Inexpensive Blast Cabinet Mods
help with the rebuilding of my old Triumph Motorcycle, I bought this
small benchtop blast cabinets from Tractor Supply. It was
around $100, and is similar to one offered by Harbor Freight, but has the chamber door on the top rather than on the side.
[Click pictures to get a bigger view. Except this one]
the cabinet worked passably well, I soon discovered a number of annoyances.
First, the cabinet leaked media. I was using glass beads,
and after using it for half an hour, there was media everywhere on he
bench and the floor. I know now that glass beads on the floor
behave a lot like millions of tiny ball bearings when someone steps on
the fluorescent lignt in the cabinet is worthless--it was sometimes
hard to tell whether it was on or off. It was also towards the
back of the cabinet, putting the front of larger pieces in shadow.
the bottom of the cabinet has two sloping sides to form a trough for
the media to collect in. The pickup tube lays in the bottom of the
trough. After blasting for a while, the media tends to collect at
the end of the trough away form the pickup end of the tube, causing the
tube to suck air. When this happens, you can't just scoop the
media over to the other side because of the mesh screen. I
resorted to tilting the entire cabinet to move the media to the other
Fourth, after using the unit for a while blasting flaky rust, the blast nozzle started getting clogged with big flakes of rust.
the interior of the cabinet got very dusty after a few minutes.
Some sort of vacuum would help clear the dust for better
I finally reserved a weekend to improve the performance of the cabinet.
first thing I did was to take the entire cabinet apart and reassemble
it with gaskets and/or RTV to attempt to make it media-tight.
next thing was to improve the lighting. I had a set of five
20-watt halogen under cabinet lights that I never used on a remodeling
project, and decided to use three of them. I placed one light in
the center of the front wall, just under the lid latch. The other
two lights went on custom corner brackets that aimed the light toward
the center of the blasting space.
lights are 120 VAC, so no transformer was needed, but for safety, I put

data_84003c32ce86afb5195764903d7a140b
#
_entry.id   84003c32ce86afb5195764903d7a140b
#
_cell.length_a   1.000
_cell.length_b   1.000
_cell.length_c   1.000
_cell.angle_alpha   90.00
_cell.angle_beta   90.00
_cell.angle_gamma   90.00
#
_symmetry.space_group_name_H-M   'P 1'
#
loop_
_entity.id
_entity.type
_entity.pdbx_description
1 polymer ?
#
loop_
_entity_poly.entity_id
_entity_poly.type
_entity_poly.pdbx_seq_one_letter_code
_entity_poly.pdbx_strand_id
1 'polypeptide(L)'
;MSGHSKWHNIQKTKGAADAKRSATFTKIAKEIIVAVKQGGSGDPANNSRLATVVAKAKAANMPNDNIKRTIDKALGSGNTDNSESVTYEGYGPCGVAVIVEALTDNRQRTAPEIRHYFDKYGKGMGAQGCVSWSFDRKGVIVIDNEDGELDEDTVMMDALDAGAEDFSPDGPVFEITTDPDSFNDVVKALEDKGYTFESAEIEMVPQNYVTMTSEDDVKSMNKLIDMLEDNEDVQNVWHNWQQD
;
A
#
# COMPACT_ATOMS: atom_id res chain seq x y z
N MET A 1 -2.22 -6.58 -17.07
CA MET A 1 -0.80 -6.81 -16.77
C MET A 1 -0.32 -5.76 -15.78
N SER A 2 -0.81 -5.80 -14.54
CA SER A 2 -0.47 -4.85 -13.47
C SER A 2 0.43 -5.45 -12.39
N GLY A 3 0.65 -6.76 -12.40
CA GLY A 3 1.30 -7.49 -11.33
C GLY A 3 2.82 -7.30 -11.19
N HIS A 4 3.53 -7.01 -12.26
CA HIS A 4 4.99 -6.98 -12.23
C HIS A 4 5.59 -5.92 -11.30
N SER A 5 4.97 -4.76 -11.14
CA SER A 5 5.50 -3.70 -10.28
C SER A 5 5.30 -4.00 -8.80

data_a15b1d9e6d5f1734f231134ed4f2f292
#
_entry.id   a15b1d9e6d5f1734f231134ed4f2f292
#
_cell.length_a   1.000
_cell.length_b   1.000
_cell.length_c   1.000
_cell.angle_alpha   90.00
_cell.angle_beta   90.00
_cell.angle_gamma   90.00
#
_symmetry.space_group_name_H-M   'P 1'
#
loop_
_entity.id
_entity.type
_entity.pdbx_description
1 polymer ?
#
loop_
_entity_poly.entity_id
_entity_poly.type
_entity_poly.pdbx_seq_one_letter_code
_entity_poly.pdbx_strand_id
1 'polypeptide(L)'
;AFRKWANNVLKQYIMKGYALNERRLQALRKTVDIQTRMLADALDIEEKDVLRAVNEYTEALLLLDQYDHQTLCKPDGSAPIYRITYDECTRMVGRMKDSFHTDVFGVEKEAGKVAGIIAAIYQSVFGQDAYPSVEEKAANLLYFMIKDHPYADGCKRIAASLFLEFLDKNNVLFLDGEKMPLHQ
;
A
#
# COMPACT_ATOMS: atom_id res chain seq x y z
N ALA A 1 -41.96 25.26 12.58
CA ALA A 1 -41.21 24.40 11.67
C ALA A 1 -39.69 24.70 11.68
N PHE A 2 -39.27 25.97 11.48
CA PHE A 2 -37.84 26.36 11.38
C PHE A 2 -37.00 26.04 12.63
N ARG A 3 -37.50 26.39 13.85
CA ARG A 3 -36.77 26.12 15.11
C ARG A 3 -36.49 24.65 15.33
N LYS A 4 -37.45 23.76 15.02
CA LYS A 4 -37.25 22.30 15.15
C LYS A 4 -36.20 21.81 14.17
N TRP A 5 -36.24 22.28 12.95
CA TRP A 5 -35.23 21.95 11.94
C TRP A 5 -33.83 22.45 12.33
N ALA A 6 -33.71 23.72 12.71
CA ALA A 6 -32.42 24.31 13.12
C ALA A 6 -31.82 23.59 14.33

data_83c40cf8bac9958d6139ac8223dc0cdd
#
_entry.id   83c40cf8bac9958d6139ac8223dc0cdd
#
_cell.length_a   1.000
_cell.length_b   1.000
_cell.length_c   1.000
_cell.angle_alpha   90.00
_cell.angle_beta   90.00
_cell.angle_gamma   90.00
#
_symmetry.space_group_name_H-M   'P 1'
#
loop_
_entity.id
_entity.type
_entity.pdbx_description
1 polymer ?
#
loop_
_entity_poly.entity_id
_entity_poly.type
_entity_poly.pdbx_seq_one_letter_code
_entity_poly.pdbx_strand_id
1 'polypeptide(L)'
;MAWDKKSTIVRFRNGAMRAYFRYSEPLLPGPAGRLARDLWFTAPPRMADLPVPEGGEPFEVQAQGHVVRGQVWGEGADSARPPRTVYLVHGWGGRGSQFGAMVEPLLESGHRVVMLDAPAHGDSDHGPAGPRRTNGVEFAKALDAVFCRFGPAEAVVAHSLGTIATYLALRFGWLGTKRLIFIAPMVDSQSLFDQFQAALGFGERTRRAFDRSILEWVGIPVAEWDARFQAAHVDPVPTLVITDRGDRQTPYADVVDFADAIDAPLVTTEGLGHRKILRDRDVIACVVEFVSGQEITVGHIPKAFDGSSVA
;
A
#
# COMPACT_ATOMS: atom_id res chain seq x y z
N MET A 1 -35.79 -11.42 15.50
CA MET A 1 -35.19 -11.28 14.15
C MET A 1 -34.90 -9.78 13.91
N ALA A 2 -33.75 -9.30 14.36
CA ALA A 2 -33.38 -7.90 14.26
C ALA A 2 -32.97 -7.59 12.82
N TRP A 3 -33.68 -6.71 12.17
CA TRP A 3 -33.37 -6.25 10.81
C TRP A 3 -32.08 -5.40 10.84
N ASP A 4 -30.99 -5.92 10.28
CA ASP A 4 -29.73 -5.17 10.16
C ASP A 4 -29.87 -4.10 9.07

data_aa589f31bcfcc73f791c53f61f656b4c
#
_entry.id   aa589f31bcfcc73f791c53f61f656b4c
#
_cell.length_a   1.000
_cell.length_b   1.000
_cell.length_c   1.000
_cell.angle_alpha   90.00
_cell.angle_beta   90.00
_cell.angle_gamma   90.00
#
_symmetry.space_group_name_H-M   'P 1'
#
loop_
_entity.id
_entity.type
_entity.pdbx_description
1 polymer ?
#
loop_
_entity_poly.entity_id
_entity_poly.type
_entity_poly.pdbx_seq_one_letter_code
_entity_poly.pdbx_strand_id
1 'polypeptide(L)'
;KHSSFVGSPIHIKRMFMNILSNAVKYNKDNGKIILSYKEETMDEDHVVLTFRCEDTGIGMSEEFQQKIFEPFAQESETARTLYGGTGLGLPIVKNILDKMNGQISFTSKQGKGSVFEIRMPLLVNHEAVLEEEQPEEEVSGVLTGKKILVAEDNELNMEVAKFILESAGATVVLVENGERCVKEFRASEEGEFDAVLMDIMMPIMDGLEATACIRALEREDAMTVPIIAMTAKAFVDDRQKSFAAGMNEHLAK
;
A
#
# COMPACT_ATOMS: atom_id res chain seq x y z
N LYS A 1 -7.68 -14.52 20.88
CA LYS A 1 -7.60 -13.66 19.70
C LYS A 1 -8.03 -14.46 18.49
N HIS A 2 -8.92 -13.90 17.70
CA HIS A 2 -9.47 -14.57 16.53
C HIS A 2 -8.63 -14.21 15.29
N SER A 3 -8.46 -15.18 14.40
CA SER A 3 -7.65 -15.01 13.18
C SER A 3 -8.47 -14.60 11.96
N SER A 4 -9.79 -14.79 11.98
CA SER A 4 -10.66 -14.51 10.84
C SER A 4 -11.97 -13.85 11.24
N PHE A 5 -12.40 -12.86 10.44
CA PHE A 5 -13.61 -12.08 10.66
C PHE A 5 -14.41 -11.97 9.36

the wiring in flexible conduit. The conduit connected to an
internal box that hooked to the original exterior light switch.
up was to improve the way the media collects at the bottom of the
cabinet. Larger floor model cabinets have a four-sided
inverted-pyrimidal hopper that seemed a better shape to keep the feed
tube supplied with beads. I cut two triangular pieces of 1/8"
hardboard and fastened them in place with Gorilla Tape.
to keep the grit cleaner, I decided to put a screen under the support
mesh to keep back the larger crud. There is a layer of 1-1/4-inch
foam tape on the ledge around the perimiter of the box. On top of
that is a 3/4-inch wide foam tape. I made a framed screen out of
standard window screen materials, sized so that it fits snugly on top of
the 1-inch foam, inside the narrower tape. For the pass-through
for the media feed hose, I fortified one corner with several layers of
Gorilla Tape, then cut a hole for a rubber grommet.
made a new, stouter mesh floor out of expanded steel. Edged it
with folded over Gorilla Tape to softent he sharp edges.
A couple of other fittings were an adaptor on the side vent to accept a vacuum hose, and a pressure regulator at the air inlet.
all of this, the cabinet was much more usable, but I had a little
trouble with the media feed being intermittent sometimes. After
looking closely at the feed tube, it occured to me that the double wall
tube was that way for a reason. The only thing I could think of
was that the annular space between the two tubes must be a vent to bring
air down, either to replace the volume of media sucked up the feed
tube, or to assist the flow of media by supplying air for an airstream
up the feed tube. This was confusing, since the configuration
before I did anything to the cabinet had the entire feed tube buried
inthe media. Possibly this explains why intermittent feed is a common
complaint for these units. My feed tube ran up the corner at the
edge of one of the new hardboard baffles, but the vent opening was often submerged under
media in the corner of the box. To test my theory, I made a new
feed tube arrangement that would ensure that the top end of the vent
tube would always be above the media. It is just two pieces of
copper tubing soldered side by side--one 1/2" for the media, and one
3/8" for the vent. The top ends pass through the grommet where
the feed hose for the gun connects to the media tube, and the vent tube
is in free air. This seems to have improved the media feed to the
only remaining problem was that my large shop vac is too powerful for the
exhaust. It creates enough vacuum inside the cabinet to
inflate the gloves like baloons.
The problem was that the existing filtered port on the cabinet
was really designed to be an exhaust for the blasting air. With a
lot of air being pulled by the shop vac, the port becomes an inlet, and
it's not big enough to supply air for the vacuum, especially with a
filter on it, so the pressure in the cabinet drops drastically.
While low pressure in the cabinet is good for keeping the door
seal tight, I had too much of a good thing.
Thinking that my
main shop vac was overkill anyway, I bought a small vac to dedicate to
the cabinet, and also put a speed control on it so I could control the
process. With this setup, I can keep the cabinet clear while
maintaining a reasonable negative pressure in the cabinet.
now there is no good way for me to exhaust the vac to the outside, so
I'm looking into what filter media I can put in the vac.
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